New Genesis G80 2021 review
Is the new Genesis G80 a worthy competitor in the executive saloon segment?
We’re surprised how close to the class-leading BMW 5 Series Genesis has got first time out. The G80 matches its German rival on quality and class, and offers a unique buying and owning experience and some tech that’s yet to filter through to BMW. Ultimately, the BMW is better to drive, not that the G80 is bad. We’d like a slightly more forgiving ride and a slightly bigger boot, but the G80 is already the best non-German model in the executive saloon sector.
Although SUVs are all the rage, if you really want to compete in the premium car market, you’ve still got to have an executive saloon in your line-up. BMW’s 5 Series has long been the standard others are measured by, so how close can newcomer Genesis get with its new G80?
To start with, the G80 looks premium – probably more so than another recent arrival in this class, the DS 9. A striking combination of the over-sized G-Matrix grille flanked by slim quad headlamps marks out the front, while in profile and at the back there are hints of Aston Martin Rapide. There’s just the right amount of chrome and a high-quality paint finish that make it look as posh as any rival.
In spite of the coupé look, it’s a saloon with a 424-litre boot – quite a bit smaller than a 5 Series, A6 or E-Class. Space inside is okay, though, although the £640 sunroof option left the header rail a bit too close to our six-foot tall driver’s head, and robbed a bit of headroom in the back, too.
As with the GV80 SUV, the G80’s cabin is a classy affair with a big 14.5-inch screen with excellent connectivity plus easy-to-find and nice-to-touch controls. Build quality is spot-on – in fact the best compliment we can pay the car is that it feels very Germanic.
That applies to the way it drives, too. Our car came with the 2.5-litre turbocharged petrol engine, although there’s also a 2.2-litre diesel available now and an all-electric version good for over 310 miles coming later this year.
Performance is good and you can choose to dial up or down the engine noise – we’d suggest the latter with noise cancelling and double glazing making the G80 a hushed cruiser. The eight-speed auto is quick to respond, while handling is best described as tidy rather than spirited – the car feels quite big and heavy, which actually adds to the quality feel.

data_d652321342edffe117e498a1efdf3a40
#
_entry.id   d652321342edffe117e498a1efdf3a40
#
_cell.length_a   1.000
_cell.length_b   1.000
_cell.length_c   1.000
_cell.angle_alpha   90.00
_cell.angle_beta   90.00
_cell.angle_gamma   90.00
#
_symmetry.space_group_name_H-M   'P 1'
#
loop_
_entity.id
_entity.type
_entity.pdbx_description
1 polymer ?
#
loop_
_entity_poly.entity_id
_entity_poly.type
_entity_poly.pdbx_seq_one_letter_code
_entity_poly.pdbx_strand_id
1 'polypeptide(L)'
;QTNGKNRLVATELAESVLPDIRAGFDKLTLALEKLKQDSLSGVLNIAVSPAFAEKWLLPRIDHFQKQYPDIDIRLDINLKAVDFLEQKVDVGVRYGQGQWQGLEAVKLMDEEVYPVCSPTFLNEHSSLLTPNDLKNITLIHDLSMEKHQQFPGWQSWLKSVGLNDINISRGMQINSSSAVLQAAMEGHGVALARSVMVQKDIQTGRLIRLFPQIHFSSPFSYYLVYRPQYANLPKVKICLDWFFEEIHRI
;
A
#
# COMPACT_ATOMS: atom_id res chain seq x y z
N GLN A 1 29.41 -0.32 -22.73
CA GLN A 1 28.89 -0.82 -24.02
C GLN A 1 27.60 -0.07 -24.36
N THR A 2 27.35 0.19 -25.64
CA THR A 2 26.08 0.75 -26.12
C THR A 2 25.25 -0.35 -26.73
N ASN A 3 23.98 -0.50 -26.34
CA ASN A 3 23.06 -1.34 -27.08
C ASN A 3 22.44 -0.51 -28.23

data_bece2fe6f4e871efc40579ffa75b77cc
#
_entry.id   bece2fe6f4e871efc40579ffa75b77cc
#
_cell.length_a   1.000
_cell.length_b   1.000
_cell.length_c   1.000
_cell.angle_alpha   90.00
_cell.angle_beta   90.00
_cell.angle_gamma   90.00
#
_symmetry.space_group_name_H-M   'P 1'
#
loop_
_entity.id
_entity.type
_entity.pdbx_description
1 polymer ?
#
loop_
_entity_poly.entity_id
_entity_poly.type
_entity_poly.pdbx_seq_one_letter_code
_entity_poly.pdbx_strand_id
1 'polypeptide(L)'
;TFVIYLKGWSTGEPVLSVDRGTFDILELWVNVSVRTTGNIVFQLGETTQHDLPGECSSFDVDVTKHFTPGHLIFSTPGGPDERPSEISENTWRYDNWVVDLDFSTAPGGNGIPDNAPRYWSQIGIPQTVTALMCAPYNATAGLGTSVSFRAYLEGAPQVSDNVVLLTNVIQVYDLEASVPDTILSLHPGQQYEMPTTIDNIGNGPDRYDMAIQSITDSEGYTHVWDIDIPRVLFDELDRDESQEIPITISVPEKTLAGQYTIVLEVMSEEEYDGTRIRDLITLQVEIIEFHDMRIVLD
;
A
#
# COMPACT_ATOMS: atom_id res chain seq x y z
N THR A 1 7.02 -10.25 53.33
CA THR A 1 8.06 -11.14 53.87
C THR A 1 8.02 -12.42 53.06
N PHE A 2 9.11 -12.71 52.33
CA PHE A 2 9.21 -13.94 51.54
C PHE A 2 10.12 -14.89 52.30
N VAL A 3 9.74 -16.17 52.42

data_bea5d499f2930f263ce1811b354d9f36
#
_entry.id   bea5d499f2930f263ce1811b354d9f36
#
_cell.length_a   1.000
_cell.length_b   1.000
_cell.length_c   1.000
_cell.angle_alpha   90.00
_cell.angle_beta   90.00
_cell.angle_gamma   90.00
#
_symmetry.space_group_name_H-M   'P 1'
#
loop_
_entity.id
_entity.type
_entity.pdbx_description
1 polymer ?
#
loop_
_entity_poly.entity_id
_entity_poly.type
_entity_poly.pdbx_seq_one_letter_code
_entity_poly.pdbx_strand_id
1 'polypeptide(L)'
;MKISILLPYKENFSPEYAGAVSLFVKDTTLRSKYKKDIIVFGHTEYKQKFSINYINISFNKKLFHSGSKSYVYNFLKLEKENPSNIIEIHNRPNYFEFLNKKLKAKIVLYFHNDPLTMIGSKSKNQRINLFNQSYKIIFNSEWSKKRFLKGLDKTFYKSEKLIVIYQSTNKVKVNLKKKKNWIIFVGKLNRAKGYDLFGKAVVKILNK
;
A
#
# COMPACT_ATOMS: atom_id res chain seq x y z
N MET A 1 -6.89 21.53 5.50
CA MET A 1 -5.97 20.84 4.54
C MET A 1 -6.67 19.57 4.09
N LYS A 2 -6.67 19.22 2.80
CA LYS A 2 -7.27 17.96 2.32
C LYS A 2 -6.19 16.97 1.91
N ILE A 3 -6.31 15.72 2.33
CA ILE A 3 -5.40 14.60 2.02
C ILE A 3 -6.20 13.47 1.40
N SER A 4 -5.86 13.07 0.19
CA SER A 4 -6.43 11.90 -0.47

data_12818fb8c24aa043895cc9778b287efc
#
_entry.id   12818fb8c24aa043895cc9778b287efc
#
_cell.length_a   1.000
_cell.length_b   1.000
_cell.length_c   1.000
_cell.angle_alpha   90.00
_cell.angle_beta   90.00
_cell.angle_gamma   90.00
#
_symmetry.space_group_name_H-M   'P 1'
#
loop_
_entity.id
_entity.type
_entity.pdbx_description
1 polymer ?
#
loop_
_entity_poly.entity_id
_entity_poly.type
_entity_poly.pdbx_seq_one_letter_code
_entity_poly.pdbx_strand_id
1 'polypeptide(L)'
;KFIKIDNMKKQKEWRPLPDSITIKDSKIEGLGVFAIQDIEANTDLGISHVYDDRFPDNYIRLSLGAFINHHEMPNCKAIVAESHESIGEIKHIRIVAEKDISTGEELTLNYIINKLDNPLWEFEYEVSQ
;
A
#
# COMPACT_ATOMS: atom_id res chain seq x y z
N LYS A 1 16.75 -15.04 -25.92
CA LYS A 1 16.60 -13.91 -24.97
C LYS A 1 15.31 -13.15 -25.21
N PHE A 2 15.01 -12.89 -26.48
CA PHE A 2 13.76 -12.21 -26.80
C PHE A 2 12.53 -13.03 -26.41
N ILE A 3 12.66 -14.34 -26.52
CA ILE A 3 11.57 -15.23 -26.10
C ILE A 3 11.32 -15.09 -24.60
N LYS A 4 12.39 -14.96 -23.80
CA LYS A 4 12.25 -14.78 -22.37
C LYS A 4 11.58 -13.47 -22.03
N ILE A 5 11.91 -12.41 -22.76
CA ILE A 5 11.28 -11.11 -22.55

The G80 has been developed at the Nürburgring in Germany, but not with lap times in mind – this is a more comfort-orientated model than the 5 Series. However, in spite of Ride Preview tech – a camera that reads the road and adjusts the dampers – the ride was a little firm around town at lower speeds. The 19-inch wheels of the Premium Line models might make that a bit better rather than the 20s fitted to our Luxury Line car. However, the lesser car does without leather seats, instead offering a leather alternative Genesis bravely calls Leatherette – a nod to the 1970s, perhaps.
You can get into a G80 diesel from £36,100, which sounds very appealing. Our car costs either £41,000 or £45,800 depending on the trim level you opt for, which makes the car look like decent value, especially when the impressive tech spec is taken into account.
We’ll have to wait to see how the market sees resale values – we’d say they could be stronger than some rivals to the big three German saloons, but not yet up there with the likes of the 5 Series. However, we do like the sound of Genesis’ five-year care plan with warranty, servicing, roadside assistance and more to look after you for the full term. We also like the fact that you don’t have to visit a dealer to buy or for servicing – you can visit a Genesis Studio in a posh shopping mall, do it all online, or leave it all to your Genesis Personal Assistant.
Genesis G80 2.5T Luxury Line
|Engine:||2.5-litre four-cylinder petrol|
|Transmission:||Eight-speed automatic, four-wheel drive|